Is Cookeville City Attorney O'Mara paranoid?
Or do reporters really consider him their bitter enemy?

COOKEVILLE, Tenn. (Nov. 4, 2002) – Is Cookeville City Attorney T. Michael O’Mara paranoid, or are people to whom he denies public records out to get him for no reason?

The police officer investigating the 1992 murder of schoolteacher Darlene Eldridge “does not remember” the contents of the investigative file the investigator maintains, O’Mara acknowledged in rare moment of candor in a December 2000 letter to a state agency looking into whether access to certain files was denied to the press.
While O’Mara acknowledges that under his tutelage public employees funnel records he acknowledges are public through his office before they are released to the press, O’Mara asserts that reporters seeking those records see him “as a bitter enemy” who “go to any length” to cause him distress by requesting to see them.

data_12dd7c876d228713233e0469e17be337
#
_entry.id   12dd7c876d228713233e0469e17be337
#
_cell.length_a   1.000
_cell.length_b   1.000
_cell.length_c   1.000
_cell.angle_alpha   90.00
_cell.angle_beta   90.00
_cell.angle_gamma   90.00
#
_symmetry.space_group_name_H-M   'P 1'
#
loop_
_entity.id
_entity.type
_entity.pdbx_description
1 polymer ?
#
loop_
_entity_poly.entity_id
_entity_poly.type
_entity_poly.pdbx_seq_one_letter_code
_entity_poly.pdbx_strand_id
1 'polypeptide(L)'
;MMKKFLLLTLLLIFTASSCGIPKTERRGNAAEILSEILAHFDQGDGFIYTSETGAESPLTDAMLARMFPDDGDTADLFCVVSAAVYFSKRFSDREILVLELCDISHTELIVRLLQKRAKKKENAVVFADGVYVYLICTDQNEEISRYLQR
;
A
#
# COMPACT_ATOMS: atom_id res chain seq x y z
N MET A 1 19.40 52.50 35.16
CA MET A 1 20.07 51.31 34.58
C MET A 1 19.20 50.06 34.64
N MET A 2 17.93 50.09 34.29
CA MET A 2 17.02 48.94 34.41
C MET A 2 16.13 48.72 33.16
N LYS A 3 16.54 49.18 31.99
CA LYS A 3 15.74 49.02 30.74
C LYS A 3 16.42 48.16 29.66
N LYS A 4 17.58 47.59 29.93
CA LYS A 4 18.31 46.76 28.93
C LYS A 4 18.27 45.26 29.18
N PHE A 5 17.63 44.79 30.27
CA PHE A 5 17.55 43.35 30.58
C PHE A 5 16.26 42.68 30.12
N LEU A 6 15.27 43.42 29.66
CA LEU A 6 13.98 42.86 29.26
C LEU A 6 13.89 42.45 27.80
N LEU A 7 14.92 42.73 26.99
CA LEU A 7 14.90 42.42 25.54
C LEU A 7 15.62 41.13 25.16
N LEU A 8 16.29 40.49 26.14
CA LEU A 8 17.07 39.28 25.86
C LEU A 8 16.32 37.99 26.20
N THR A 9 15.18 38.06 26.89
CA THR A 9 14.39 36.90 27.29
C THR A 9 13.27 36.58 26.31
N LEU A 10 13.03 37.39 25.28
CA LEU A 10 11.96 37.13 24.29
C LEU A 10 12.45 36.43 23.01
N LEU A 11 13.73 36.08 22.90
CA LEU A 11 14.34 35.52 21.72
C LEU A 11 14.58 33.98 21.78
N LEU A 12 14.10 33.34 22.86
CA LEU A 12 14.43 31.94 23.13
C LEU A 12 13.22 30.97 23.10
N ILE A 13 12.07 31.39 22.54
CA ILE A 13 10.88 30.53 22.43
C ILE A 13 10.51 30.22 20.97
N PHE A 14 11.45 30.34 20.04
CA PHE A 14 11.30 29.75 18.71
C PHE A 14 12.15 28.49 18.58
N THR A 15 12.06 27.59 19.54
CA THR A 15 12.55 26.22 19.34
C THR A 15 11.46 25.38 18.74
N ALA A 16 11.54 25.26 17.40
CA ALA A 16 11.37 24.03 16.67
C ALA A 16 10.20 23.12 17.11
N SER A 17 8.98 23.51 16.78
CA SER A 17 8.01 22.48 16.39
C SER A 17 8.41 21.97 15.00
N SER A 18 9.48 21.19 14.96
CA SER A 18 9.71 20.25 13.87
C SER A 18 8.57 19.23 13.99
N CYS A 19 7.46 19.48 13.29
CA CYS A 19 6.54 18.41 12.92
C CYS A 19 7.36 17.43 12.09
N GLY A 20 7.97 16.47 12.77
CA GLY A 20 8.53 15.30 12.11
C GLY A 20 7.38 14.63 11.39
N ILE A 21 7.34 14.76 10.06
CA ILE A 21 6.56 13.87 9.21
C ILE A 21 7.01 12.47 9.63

In a letter the recipient of which cannot be revealed by this newspaper because of O’Mara’s right to confidentiality, O’Mara tediously sets up city employees whose jobs security he can indirectly influence as witnesses to his ignorance of facts regarding a murder file and the tampering with its contents.

How long will the taxpayers give this man $150,000 a year?

That’s up to them.